Seeding of the tournaments is coming

By Roger Grossman
News Now Warsaw

WARSAW — As soon as the brackets for the girls state basketball tournament came out, a friend of mine sent me a simple but pointed message.

It read: “Still don’t want to seed the tournaments, Rog?”

He and I have gone round and round about the concept of taking the top two teams in each sectional and positioning them in opposite brackets. The concept is that, while you can never guarantee anything in high school sports, you give the two ‘best’ teams the ‘best’ chance of playing in the championship on Saturday night.

With that, then, would be the thought that you have the best chance of having a competitive game in the championship.

My friend sent me that message because I have been against seeding the top teams (or any number of teams) in the past, and the fact that Warsaw plays Northridge in the first game of the first round of the tournament next Tuesday on the Lady Raiders’ home court doesn’t change that at all.

I prefer the blind draw.

My friend would seed the top two teams and then fill the rest of the brackets with the ping pong-ball style draw that they use now.

The philosophy behind my stance is simple: the fewer human hands involved, the better the integrity of the tournament is maintained.

If you seed the top two schools in each sectional, what’s the first part in that process? Someone has to sit down and figure out who deserves to be the top seed and who deserves the number-2 seed.

You might think that it shouldn’t be that difficult, but it would not be easy at all.

In the 4A sectional at Northridge, it’s four NLC teams and two NIC teams. They pretty much all play each other in the regular season, but this year Warsaw and Elkhart don’t play. So, how would we match them up? We couldn’t.

In other sectionals in other classes, teams are so spread out geographically that they play completely different schedules. A 3A team, for example, might have a 11-11 record at the end of the regular season but played a very tough schedule made up of 3A and 4A schools. Another 3A team in the same sectional might be 18-4 but play a lot of smaller and weaker schools mixed in with schools their own size. How do you sort that out?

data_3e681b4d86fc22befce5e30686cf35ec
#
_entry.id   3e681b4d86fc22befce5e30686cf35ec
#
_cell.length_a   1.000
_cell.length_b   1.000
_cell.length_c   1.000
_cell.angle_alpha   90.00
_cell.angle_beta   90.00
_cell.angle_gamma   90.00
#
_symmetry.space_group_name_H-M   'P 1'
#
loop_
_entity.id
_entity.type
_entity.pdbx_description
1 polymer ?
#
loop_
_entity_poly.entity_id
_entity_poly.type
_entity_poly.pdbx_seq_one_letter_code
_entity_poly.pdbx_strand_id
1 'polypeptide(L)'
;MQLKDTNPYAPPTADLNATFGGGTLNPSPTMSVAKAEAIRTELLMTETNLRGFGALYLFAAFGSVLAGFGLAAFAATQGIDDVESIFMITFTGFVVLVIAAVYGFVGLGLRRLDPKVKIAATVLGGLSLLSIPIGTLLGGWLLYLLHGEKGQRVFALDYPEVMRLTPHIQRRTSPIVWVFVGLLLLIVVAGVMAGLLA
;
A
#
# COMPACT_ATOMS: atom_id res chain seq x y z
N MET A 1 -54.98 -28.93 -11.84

Do the coaches vote?

Do coaches from other sectionals vote on your sectional seedings and you vote on theirs?

Do we use the Sagarin Ratings computer matrix to decide who the top two are?

This all leaves open the possibility of politics and manipulation being part of the equation. We can’t have that.

We must protect against that.

But, enough coaches and the right coaches will get an unfavorable draw and bring the matter to the IHSAA. I think the association would go with that and seed the top two teams to improve attendance at Saturday’s games because of people outside the two schools’ fanbases wanting to see a good game. It may not be in place for next year, but I think some version of a seeded tournament for all of the sports could become the law of the land
within five years.

For me, a bigger issue is the significant advantage that host schools have in these tournaments.

I have said before and I say here again, I believe that the IHSAA should have one team in each sectional written on the bracket in pen before the rest of the ping balls get sucked up the shoot—the host school.

The host school doesn’t have to get on a bus and drive to their most important games of the season. Because of the distance between some schools in some sectionals and the host school, kids are on buses for more than two hours round-trip for one game. If you follow that out, that’s six hours on the bus just for that week.

The solution would be that the host school has to play three games (or matches or whatever) to advance out of their own sectional.

In this model, the host school would never get a bye. For basketball, for example, the host school would have to play a game on Tuesday.

I also think that it’s only fair that the host school play the last game of each night.
Getting kids home at a decent hour when they have class the next day should be a concern for the governing body of Indiana high school sports. It is “education-based athletics” after all.

And, for sports like baseball and softball that give very clear rules advantages to the home teams on the scoreboard, I would make it so that any game the host school plays in, they would automatically be the visiting team and their opponent would bat last.
But, back to where we started, seeding the tournament is not worth the trouble and controversy that would be stirred up.

But some day, I am sure it will happen.